29    Jun 20142 comments

Fathers: More quality time

Spending time with family is vital for maintaining a happy family with strong relationships. The more time you spend together, the better chance you have of bonding over quality experiences.

Today’s fathers are spending more time with their children than ever, and are becoming more and more involved in family childcare.

Children want their parents to spend time with them and to show interest in their day-to-day lives. They will remember quality time as happy memories.

Charles Francis Adams (1807-1886), the son of President John Adams, and a US displomat, once wrote in his diary: "Went fishing with my son today—a day wasted." His son Brook’s entry on the same day read: "Went fishing with my father—the most wonderful day of my life."

According to a recent study by Dr. Almudena Sevilla of the University of London and Cristina Borra of the University of Seville, fathers are spending seven times more time with their children than they did in the 1970s.

Sevilla and Borra say “Forty years ago, men spent an average of five minutes a day with their offspring. Today, working fathers' quality time has increased to 35 minutes a day."

A similar research study conducted by the Pew Research Center in 2010, found that fathers have almost tripled the amount of time they spend with their children since 1965. According to research, in 1965, fathers spent an average of 2.5 hours a week with their children, whereas in 2011, dads spent an average of 7.3 hours per week with their children. According to the study, fathers spend an average 7 hours a week on childcare, while mothers spend an average of 13.5 hours a week.

Fathers have been found to spend significantly less time than mothers in almost all child-care activities except for actually playing with children, where the gender gap is the smallest. Both fathers and mothers spend an average of about two hours per week in recreational-type childcare activities.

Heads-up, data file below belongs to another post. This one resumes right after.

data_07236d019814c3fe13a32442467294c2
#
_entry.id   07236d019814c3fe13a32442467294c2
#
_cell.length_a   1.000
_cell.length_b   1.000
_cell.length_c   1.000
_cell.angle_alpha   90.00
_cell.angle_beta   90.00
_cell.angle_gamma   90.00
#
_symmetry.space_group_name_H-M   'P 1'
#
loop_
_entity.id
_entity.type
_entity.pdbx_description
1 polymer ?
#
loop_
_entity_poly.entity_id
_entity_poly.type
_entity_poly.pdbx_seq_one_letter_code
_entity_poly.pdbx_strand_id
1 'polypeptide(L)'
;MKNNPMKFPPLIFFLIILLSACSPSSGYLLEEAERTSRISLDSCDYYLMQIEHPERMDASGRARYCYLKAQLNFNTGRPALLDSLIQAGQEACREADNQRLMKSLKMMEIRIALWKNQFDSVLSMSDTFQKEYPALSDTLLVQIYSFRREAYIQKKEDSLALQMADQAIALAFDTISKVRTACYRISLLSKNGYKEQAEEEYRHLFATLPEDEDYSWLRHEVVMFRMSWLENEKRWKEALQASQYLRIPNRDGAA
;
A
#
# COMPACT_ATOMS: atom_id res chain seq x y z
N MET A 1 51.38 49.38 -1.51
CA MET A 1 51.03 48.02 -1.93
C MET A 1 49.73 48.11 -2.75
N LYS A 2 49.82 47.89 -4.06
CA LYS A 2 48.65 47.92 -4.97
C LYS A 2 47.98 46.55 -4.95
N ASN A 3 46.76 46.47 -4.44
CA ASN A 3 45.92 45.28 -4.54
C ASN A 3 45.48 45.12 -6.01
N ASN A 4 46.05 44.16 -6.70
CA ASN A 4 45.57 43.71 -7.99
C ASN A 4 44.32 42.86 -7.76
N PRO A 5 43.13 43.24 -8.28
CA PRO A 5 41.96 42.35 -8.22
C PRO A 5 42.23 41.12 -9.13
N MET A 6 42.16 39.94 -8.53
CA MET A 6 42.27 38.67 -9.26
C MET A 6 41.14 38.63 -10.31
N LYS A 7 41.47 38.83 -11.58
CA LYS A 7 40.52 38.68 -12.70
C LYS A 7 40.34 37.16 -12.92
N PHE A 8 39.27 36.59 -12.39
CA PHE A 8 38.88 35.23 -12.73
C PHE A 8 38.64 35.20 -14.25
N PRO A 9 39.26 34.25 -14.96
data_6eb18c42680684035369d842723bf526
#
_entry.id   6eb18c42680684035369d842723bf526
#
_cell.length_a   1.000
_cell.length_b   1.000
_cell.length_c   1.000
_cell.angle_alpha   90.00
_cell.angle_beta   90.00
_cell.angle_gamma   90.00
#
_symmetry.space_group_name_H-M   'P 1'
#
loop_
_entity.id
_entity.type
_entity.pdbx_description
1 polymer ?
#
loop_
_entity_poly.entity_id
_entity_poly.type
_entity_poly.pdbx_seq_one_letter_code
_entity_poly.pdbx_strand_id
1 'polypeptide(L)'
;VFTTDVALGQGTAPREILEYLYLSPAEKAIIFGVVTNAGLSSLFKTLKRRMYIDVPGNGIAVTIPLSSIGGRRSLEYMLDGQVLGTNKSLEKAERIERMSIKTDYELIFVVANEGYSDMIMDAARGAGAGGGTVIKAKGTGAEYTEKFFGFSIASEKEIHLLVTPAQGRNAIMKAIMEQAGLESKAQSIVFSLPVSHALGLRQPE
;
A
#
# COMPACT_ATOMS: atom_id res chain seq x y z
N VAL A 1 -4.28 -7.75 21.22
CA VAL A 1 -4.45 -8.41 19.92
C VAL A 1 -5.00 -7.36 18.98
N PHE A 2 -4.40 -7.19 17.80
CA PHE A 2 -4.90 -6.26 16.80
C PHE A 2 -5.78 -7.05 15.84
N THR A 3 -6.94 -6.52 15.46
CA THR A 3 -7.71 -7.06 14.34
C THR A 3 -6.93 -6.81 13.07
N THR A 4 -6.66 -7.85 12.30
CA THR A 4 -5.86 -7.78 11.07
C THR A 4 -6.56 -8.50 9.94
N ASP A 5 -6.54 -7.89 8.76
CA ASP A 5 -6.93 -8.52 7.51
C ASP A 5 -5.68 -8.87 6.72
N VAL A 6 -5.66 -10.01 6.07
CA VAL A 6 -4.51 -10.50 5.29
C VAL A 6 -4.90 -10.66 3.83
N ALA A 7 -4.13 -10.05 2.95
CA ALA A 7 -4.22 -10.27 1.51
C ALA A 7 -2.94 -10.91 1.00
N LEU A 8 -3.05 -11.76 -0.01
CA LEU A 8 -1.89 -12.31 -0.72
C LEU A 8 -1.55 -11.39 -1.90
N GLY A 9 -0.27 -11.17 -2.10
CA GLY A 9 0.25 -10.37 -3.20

Despite the difference in the time spent with children, mothers and fathers are just as likely to find meaning in caring for their children, according to the research.

Some 46% of fathers feel they still don’t spend enough time with their children, while only 23% of mothers think they don’t spend enough time with their children. Even when time spent is not as often as they want, parents are trying to give as much time as possible to their children.

No matter how much time you are spending with your children and family, make sure to make it fun, productive, and time that you - and they - will remember!

What's your favorite way to spend time with your family? Let us know in the comments section below!

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Comments (2) Trackbacks (0)
  1. "Cats in the Cradle" by Harry Chapin 1974 comes to mind
  2. Esther,

    I certainly don't spend enough time with my boy. As a five year old, he is quickly realising that Dad is someone to have lots of fun with. But, I quite often try to find a reason to not spend time with him, such as chores, etc. around the house. I seem to find it a struggle to feel completely connected to him. Now that he is in Germany for 9 weeks with his mother, I know now how much I take his life for granted. He is the most wonderful young fella' and I miss him a lot. It is hard, very hard, to fit him into my working week, and so I cherish the bed time routines that allow us to get close together while we read a book and sing a song. Always a struggle getting him to the bed first!! As he starts to get older, I need to find him some extra-curricular activities, such as soccer, kung fu, orienteering, and whatever else his friends are doing. I also need to spend much more time at home with him. Perhaps I need to reintroduce gardening as a possible pursuit for us to do together, or perhaps really try hard to join in with his stories that he makes out of his toys. I don't have much of an imagination, so the latter is difficult at times, if not all the time!! I enjoy the play wrestles we do on the trampoline - those get quite serious sometimes, but at least it is teaching him boundaries!!

    There is so much about fatherhood that us men have to learn on a daily basis, and it is difficult to get this learning in this ever-increasing disconnected world that we lead with computers and mobiles. We may be connected on a virtual level, but we need to connect with families and communities on a physical level, so that us fathers can start to learn off each other, and provide support to each other - be it play dates, sports, beach, or whatever.

    "John Sparrow" mentions the song Cats in the Cradle, which was made famous by Cat Stevens in the 1970's. This song always epitomises the loss that fathers feel as they fill their lives with work and miss out on the time spent with their sons. I almost cry listening to that, and think of both my own father, and of my own fatherhood now. I could rattle off a heap of songs that provide similar stories; but, I won't do so, as I think I have said enough to bring across my feelings on this topic.

    Thanks Esther for the thought.


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